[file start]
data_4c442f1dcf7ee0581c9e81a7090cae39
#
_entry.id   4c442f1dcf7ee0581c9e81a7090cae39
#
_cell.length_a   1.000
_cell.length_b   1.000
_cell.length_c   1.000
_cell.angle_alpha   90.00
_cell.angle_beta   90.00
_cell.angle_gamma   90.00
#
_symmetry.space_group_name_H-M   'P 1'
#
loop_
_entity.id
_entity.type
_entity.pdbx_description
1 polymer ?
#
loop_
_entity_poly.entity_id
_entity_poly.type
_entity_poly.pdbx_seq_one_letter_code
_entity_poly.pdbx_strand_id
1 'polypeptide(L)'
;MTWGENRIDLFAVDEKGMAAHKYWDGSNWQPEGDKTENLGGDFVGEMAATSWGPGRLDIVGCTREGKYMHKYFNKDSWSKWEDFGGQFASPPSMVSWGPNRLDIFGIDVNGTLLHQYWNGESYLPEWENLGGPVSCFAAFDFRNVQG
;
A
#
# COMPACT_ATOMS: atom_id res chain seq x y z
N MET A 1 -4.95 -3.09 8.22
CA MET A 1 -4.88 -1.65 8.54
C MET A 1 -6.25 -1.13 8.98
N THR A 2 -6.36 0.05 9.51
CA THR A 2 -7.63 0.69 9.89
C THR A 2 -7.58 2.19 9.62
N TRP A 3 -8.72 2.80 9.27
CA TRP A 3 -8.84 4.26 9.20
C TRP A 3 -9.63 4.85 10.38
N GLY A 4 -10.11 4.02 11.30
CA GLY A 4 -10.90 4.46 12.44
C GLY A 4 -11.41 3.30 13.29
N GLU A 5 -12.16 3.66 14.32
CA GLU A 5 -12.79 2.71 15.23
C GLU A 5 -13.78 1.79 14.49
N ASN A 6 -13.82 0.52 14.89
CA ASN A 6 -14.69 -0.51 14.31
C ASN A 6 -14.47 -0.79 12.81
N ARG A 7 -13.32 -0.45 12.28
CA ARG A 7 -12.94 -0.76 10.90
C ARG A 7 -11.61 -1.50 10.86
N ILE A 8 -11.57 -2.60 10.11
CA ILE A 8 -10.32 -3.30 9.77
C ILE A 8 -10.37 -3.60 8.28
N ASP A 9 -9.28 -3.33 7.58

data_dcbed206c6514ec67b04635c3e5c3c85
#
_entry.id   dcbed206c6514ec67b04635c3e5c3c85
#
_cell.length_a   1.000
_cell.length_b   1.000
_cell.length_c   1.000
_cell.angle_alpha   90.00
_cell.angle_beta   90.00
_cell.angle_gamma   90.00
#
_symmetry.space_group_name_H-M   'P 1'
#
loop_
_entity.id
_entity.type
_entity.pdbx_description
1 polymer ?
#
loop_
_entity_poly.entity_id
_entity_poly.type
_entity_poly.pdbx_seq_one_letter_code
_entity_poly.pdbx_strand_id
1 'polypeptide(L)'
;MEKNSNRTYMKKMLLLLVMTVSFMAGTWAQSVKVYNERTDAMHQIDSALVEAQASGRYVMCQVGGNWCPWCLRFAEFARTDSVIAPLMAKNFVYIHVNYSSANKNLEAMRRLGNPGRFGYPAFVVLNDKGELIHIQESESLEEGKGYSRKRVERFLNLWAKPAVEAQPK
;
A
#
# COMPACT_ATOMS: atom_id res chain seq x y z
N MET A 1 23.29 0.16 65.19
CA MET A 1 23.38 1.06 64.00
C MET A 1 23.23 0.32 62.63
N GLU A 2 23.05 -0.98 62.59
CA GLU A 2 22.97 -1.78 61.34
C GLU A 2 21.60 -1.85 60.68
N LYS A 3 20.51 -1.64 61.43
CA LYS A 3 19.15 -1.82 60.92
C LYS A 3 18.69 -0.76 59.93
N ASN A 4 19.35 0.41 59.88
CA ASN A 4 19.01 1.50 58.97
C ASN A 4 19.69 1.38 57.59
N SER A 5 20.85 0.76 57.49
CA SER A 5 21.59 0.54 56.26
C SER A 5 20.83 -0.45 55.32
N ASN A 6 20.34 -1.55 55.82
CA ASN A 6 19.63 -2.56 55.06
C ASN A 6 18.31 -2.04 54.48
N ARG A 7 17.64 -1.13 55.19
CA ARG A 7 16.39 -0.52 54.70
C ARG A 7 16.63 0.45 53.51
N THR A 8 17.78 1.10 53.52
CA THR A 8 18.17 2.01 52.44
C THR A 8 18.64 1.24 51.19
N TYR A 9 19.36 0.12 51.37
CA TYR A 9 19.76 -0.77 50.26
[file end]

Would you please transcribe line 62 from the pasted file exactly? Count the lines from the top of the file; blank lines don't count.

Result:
_cell.length_c   1.000